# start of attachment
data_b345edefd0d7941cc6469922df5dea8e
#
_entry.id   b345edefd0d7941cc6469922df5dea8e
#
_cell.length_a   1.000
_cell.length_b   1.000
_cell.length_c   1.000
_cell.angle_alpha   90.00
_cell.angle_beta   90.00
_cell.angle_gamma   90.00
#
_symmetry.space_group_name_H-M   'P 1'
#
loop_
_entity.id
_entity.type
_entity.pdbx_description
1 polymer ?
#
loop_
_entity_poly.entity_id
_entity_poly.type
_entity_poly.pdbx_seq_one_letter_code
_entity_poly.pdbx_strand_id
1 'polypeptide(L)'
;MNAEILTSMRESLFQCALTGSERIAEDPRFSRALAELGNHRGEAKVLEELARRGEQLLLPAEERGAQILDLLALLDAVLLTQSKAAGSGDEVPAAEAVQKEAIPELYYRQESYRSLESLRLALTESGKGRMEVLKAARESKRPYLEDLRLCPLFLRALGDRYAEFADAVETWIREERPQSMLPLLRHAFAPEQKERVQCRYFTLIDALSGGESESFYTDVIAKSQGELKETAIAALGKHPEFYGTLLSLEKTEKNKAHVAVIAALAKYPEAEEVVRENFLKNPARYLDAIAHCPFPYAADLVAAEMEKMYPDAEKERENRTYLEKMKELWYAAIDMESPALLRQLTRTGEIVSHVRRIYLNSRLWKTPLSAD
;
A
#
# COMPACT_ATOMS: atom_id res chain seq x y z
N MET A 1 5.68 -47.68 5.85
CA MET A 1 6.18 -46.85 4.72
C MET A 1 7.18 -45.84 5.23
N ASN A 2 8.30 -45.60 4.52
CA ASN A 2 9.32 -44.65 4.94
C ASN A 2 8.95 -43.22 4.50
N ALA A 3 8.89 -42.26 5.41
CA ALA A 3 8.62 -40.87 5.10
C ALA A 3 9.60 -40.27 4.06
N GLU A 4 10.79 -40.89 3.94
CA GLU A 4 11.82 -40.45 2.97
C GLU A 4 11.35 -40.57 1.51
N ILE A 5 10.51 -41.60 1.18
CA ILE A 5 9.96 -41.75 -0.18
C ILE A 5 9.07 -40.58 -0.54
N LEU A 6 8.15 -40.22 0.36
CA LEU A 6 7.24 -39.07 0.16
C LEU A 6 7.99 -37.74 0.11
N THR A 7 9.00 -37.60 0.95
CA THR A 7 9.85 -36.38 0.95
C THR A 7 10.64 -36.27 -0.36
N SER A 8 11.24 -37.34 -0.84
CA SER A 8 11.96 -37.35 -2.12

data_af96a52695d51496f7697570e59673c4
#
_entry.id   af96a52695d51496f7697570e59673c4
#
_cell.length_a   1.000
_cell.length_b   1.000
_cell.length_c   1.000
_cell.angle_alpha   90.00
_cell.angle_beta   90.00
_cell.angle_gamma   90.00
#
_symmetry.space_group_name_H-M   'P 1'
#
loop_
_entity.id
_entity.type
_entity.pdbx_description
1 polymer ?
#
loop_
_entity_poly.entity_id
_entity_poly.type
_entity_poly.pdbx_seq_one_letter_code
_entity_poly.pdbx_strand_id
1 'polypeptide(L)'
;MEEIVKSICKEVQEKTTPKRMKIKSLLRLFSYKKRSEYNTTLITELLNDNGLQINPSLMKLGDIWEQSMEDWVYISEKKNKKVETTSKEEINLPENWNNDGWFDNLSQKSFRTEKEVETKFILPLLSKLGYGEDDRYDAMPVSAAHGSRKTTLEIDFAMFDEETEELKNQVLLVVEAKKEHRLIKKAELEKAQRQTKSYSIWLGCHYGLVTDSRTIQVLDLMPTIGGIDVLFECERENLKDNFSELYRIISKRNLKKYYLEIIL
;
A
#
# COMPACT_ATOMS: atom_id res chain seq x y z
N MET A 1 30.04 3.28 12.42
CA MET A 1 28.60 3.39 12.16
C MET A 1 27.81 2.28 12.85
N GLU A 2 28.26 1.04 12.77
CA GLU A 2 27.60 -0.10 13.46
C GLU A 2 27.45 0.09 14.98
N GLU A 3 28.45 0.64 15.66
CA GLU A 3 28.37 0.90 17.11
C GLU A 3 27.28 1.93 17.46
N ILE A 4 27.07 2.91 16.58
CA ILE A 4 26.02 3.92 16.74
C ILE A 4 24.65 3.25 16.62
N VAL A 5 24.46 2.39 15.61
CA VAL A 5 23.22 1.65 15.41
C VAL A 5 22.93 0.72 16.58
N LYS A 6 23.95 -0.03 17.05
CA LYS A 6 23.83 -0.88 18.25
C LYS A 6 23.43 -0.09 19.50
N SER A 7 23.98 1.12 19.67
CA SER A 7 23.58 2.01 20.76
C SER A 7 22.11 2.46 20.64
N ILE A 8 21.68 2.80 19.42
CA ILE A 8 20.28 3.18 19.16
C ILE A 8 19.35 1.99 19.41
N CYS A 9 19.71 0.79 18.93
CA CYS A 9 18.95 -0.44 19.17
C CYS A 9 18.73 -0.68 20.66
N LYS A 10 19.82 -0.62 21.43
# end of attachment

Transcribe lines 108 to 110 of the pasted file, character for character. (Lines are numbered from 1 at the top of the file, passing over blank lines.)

N CYS A 9 19.71 0.79 18.93
CA CYS A 9 18.95 -0.44 19.17
C CYS A 9 18.73 -0.68 20.66